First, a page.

that which lingers

on

Lola : A Ghost Story by J. Torres & Elbert Or

Oni Press, 2009

Hardcover Graphic Novel, 102 pages

Jesse sees dead people, monsters, demons, and lots of other things that go bump in the night that no one else can see. No one except his ailing grandmother – a woman who used her visions to help those living in her small town… the same rural community in all the scary stories Jesse’s heard as a child. Man-eating ogres in trees. Farmhouses haunted by wraiths. Even pigs possessed by the devil. Upon his grandmother’s passing, Jesse has no choice but to face his demons and whatever else might be awaiting him at grandma’s house. ~Publisher’s comments.

The Publisher’s Comments for Lola : A Ghost Story make this graphic novel sound more atmospheric than it really is. I mean, the idea that Jesse sees dead people alone makes for creepy idea. And it is disturbing when it happens (when you realize it is happening). But overall, I was hardly frightened. What it was though, was compelling.

(page 1) okay, maybe it does start out on the right foot for a “scary story.”

Jesse’s grandmother has died, bringing his family to her farmhouse in the Philippines for the funeral, a place haunted by the stories his uncle and cousin insist on recalling, stories of his grandmother’s youth and her legacy of a supernatural ability. The stories are not the only thing haunting the farmhouse.

The mystery of who JonJon was and what happened to him unfolds as Jesse comes to grips with who he is via his grandmother, still a bit overwhelmed by its most surreal/folk lorish qualities. Torres & Or cleverly reveal JonJon and the extent of Jesse’s abilities over the course of the story. They explore both the curse and blessing of it, and end with an honest uncertainty. Moments of terror and triumph find a balance in a young life just beginning (and as another has ended).

(page 10) Jesse is often depicted apart and uncertain of his landscape and its population whether living or dead.

The story is told in sepia; the gentler contrast softens the blow of a story cast in black. The renderings of the characters are very expressive, appealing. The narrative easy to follow, a well-crafted partnership of text and image. Beginning in subtlety, transitions blur with the ambiguity of what is really occurring and what Jesse is seeing. Stories come to life alongside other more disturbing things–like ghosts, and unforgettable sorrows.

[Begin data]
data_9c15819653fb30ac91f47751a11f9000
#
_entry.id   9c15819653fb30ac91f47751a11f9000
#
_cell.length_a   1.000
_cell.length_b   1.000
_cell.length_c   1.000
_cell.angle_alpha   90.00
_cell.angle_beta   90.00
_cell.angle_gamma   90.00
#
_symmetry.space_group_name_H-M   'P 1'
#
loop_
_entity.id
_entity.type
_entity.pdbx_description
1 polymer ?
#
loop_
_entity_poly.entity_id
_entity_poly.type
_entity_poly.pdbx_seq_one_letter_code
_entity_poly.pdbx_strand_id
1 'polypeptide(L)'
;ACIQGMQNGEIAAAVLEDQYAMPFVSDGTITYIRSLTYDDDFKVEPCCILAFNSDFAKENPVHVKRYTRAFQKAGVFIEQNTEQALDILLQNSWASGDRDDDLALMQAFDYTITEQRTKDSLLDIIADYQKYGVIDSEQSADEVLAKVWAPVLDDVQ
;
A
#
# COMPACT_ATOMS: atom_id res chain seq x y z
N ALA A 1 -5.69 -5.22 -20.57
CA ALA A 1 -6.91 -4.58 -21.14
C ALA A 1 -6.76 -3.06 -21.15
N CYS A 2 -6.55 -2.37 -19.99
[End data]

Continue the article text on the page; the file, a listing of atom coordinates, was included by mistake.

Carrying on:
I found Lola on the Teen Graphic Novel shelf, but Powells books categorizes it under Juvenile fiction. For the maximum effect of creepiness, Powells has it right. As for the Teen Shelf, is it the last page, 102? After some sense of victory, a perilous, but otherwise positive result of his gift, Jesse is reminded of the more tormentive aspects. The cover and the style of artwork appeals to the young set, but the upper end of Juvenile fiction may find the last page appropriately haunting without permanent damage…or would it. I enjoyed the shift back into the dark and disturbing, the tipping backward into imbalance and intrigue and uncomfortable ideas–and the idea that Jesse is still trying to find his voice.

*****************

Additionally: You get a bit of cultural education: words native to the Philippines are given translation in small print at the bottom of the page. old traditions meet new external influences and the more modern era.  a marvelous setting compliments of Elbert Or.

So, Lola : A Ghost Story should be good and creepy for the younger audience. I should try it out, but I can never tell how these things go with Natalya (newly 11). If I can coax her away from her Hardy Boys mysteries before the book is due back, I will let you know how it went.

8 Comments Add yours

  1. Carl v. says:

    I find the idea of what is “appropriate” for kids when looking at scary/creepy material very interesting, especially because kids mature at such different ages.

    Let me start off by saying I am vociferously opposed to young children being exposed to films that are way too violent for them to see regardless of their maturity level. There are far too many parents who take their kids to PG-13 or R rated films with violent or disturbing content. I know this because I rarely go to a movie like this and don’t see 5 and 6 year olds there. And often they are crying or begging to be taken out. That is abusive in my opinion.

    That rant aside, I think there are all kinds of wonderfully creepy things for kids that some kids can handle and others cannot. I always enjoy hearing Gaiman’s take on this since he has written two “scary” books for children–Coraline and The Graveyard Book. The reaction of parents always seems more intense than the children. I also think of Chris Priestley’s books (Uncle Montague’s Tales of Terror, for example) which I find very creepy and are the kinds of books I would have loved to read as a kid.